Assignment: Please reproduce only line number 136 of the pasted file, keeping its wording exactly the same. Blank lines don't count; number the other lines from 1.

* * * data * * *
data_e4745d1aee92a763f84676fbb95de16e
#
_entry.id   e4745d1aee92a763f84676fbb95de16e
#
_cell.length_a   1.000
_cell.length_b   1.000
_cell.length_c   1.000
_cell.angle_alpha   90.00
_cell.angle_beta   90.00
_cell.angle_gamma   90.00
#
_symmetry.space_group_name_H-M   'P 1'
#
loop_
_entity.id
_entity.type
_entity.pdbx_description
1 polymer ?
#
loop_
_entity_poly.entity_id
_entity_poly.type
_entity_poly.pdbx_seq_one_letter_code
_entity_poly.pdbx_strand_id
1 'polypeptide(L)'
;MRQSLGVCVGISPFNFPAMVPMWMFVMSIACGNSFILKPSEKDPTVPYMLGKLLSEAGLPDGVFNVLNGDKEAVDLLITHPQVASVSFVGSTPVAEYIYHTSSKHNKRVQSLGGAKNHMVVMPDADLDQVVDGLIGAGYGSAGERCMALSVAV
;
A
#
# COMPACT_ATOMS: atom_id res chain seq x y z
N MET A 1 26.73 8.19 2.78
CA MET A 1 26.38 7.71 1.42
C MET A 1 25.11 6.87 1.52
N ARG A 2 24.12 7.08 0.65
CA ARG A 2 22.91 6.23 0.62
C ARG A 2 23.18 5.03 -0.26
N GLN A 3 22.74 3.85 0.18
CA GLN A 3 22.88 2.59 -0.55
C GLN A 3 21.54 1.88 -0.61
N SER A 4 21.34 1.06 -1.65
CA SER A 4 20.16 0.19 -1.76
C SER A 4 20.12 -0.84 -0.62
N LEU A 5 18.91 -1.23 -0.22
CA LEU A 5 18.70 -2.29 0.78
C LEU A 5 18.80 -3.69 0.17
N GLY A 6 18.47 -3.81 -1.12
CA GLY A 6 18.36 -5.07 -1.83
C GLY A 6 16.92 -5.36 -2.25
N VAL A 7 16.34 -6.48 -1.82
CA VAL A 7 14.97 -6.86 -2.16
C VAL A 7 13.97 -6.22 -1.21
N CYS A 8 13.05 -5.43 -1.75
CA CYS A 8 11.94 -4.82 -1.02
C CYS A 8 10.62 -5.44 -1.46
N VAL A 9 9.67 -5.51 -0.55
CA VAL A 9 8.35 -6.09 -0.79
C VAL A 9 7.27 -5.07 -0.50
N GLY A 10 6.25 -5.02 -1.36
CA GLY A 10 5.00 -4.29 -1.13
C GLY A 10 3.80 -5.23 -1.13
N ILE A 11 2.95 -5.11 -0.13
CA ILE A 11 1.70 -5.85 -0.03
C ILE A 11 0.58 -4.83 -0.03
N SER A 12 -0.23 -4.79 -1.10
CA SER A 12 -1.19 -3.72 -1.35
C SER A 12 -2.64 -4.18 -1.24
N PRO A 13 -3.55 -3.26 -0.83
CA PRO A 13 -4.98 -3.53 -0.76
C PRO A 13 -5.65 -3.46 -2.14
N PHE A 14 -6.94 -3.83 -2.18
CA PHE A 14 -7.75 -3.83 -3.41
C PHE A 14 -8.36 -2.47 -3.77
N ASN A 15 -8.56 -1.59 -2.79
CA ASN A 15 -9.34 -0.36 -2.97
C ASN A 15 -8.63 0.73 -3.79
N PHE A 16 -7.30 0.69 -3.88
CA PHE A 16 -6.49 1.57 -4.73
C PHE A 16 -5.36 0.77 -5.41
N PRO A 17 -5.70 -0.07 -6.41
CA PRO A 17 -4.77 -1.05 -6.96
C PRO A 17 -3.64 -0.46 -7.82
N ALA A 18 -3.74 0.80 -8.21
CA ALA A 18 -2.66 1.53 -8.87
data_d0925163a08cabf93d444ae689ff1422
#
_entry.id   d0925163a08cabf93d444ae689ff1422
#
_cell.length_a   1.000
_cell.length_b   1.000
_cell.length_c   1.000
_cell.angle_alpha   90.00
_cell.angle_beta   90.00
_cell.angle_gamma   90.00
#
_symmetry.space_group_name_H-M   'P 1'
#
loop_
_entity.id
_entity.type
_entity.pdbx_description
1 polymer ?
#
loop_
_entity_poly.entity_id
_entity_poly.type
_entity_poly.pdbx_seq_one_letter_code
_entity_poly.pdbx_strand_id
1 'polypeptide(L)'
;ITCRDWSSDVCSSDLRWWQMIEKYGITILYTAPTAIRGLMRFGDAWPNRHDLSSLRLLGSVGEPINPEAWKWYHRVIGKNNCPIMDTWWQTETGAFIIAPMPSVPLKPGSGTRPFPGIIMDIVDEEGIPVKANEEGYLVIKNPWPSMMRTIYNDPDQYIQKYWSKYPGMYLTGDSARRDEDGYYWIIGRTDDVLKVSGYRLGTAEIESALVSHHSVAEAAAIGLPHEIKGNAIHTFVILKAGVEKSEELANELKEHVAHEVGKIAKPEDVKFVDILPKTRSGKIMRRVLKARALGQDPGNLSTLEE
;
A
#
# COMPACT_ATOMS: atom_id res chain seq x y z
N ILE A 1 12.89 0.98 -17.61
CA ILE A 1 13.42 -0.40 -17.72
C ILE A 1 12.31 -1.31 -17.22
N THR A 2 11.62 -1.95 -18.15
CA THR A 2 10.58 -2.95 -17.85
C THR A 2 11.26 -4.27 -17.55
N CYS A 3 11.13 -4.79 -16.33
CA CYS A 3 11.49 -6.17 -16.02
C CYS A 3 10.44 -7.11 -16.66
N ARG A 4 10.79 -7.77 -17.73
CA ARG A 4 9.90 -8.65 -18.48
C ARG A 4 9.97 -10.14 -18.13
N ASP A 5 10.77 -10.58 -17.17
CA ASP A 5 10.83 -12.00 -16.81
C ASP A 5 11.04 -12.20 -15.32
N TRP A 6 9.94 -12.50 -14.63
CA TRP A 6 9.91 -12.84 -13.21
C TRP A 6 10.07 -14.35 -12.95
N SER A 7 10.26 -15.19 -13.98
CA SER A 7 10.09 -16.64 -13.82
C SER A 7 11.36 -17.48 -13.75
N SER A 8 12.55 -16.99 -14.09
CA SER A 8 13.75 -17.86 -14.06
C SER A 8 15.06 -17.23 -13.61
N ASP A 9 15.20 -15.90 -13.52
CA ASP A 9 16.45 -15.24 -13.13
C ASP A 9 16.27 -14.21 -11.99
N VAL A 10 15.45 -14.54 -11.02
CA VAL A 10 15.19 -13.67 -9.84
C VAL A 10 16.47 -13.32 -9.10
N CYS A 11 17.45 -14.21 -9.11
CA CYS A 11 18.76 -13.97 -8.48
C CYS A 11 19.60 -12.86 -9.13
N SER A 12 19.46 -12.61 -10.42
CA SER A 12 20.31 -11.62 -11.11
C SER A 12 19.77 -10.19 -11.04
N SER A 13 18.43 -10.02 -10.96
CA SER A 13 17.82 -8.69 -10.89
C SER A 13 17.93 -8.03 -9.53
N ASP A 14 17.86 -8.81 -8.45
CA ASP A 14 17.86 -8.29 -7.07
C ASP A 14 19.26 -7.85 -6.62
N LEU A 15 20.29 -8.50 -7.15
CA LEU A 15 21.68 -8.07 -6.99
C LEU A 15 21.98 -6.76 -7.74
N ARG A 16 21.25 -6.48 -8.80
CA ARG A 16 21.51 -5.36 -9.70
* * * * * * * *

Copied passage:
CA SER A 8 13.75 -17.86 -14.06